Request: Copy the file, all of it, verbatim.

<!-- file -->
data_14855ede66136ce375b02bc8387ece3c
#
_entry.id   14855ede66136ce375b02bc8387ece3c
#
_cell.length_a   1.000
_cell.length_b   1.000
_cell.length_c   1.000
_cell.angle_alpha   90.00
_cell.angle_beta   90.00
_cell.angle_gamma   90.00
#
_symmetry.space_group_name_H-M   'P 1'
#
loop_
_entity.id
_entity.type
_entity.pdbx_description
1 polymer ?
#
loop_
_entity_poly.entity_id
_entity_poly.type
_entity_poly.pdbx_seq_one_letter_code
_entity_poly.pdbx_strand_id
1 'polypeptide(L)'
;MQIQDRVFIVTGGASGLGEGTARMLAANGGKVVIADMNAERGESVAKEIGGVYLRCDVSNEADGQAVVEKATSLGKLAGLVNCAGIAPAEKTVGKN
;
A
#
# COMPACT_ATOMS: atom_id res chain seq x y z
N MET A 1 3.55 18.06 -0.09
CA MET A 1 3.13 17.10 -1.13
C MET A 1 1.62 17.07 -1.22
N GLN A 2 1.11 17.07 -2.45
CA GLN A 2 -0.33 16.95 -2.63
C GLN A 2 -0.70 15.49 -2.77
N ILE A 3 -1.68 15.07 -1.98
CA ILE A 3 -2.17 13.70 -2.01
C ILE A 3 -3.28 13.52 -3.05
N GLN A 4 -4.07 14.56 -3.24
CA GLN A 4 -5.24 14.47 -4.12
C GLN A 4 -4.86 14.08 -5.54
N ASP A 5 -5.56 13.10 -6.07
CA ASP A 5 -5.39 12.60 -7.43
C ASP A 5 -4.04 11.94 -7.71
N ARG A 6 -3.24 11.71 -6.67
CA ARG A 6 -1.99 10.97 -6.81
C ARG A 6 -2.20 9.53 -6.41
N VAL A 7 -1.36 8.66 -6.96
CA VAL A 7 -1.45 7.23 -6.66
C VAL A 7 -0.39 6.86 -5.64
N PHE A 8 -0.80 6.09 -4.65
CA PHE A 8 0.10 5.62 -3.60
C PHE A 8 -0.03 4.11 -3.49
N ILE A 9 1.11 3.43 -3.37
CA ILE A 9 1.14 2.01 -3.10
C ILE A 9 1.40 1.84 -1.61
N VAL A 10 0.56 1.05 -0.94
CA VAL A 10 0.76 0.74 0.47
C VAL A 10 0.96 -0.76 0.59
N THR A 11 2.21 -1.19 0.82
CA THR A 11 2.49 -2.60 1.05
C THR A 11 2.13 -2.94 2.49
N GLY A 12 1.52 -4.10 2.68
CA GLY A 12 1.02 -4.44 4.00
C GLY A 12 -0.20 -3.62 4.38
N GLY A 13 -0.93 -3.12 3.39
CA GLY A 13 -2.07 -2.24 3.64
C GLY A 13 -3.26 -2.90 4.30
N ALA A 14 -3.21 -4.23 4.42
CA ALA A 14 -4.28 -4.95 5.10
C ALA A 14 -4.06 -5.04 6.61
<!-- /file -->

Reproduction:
data_14855ede66136ce375b02bc8387ece3c
#
_entry.id   14855ede66136ce375b02bc8387ece3c
#
_cell.length_a   1.000
_cell.length_b   1.000
_cell.length_c   1.000
_cell.angle_alpha   90.00
_cell.angle_beta   90.00
_cell.angle_gamma   90.00
#
_symmetry.space_group_name_H-M   'P 1'
#
loop_
_entity.id
_entity.type
_entity.pdbx_description
1 polymer ?
#
loop_
_entity_poly.entity_id
_entity_poly.type
_entity_poly.pdbx_seq_one_letter_code
_entity_poly.pdbx_strand_id
1 'polypeptide(L)'
;MQIQDRVFIVTGGASGLGEGTARMLAANGGKVVIADMNAERGESVAKEIGGVYLRCDVSNEADGQAVVEKATSLGKLAGLVNCAGIAPAEKTVGKN
;
A
#
# COMPACT_ATOMS: atom_id res chain seq x y z
N MET A 1 3.55 18.06 -0.09
CA MET A 1 3.13 17.10 -1.13
C MET A 1 1.62 17.07 -1.22
N GLN A 2 1.11 17.07 -2.45
CA GLN A 2 -0.33 16.95 -2.63
C GLN A 2 -0.70 15.49 -2.77
N ILE A 3 -1.68 15.07 -1.98
CA ILE A 3 -2.17 13.70 -2.01
C ILE A 3 -3.28 13.52 -3.05
N GLN A 4 -4.07 14.56 -3.24
CA GLN A 4 -5.24 14.47 -4.12
C GLN A 4 -4.86 14.08 -5.54
N ASP A 5 -5.56 13.10 -6.07
CA ASP A 5 -5.39 12.60 -7.43
C ASP A 5 -4.04 11.94 -7.71
N ARG A 6 -3.24 11.71 -6.67
CA ARG A 6 -1.99 10.97 -6.81
C ARG A 6 -2.20 9.53 -6.41
N VAL A 7 -1.36 8.66 -6.96
CA VAL A 7 -1.45 7.23 -6.66
C VAL A 7 -0.39 6.86 -5.64
N PHE A 8 -0.80 6.09 -4.65
CA PHE A 8 0.10 5.62 -3.60
C PHE A 8 -0.03 4.11 -3.49
N ILE A 9 1.11 3.43 -3.37
CA ILE A 9 1.14 2.01 -3.10
C ILE A 9 1.40 1.84 -1.61
N VAL A 10 0.56 1.05 -0.94
CA VAL A 10 0.76 0.74 0.47
C VAL A 10 0.96 -0.76 0.59
N THR A 11 2.21 -1.19 0.82
CA THR A 11 2.49 -2.60 1.05
C THR A 11 2.13 -2.94 2.49
N GLY A 12 1.52 -4.10 2.68
CA GLY A 12 1.02 -4.44 4.00
C GLY A 12 -0.20 -3.62 4.38
N GLY A 13 -0.93 -3.12 3.39
CA GLY A 13 -2.07 -2.24 3.64
C GLY A 13 -3.26 -2.90 4.30
N ALA A 14 -3.21 -4.23 4.42
CA ALA A 14 -4.28 -4.95 5.10
C ALA A 14 -4.06 -5.04 6.61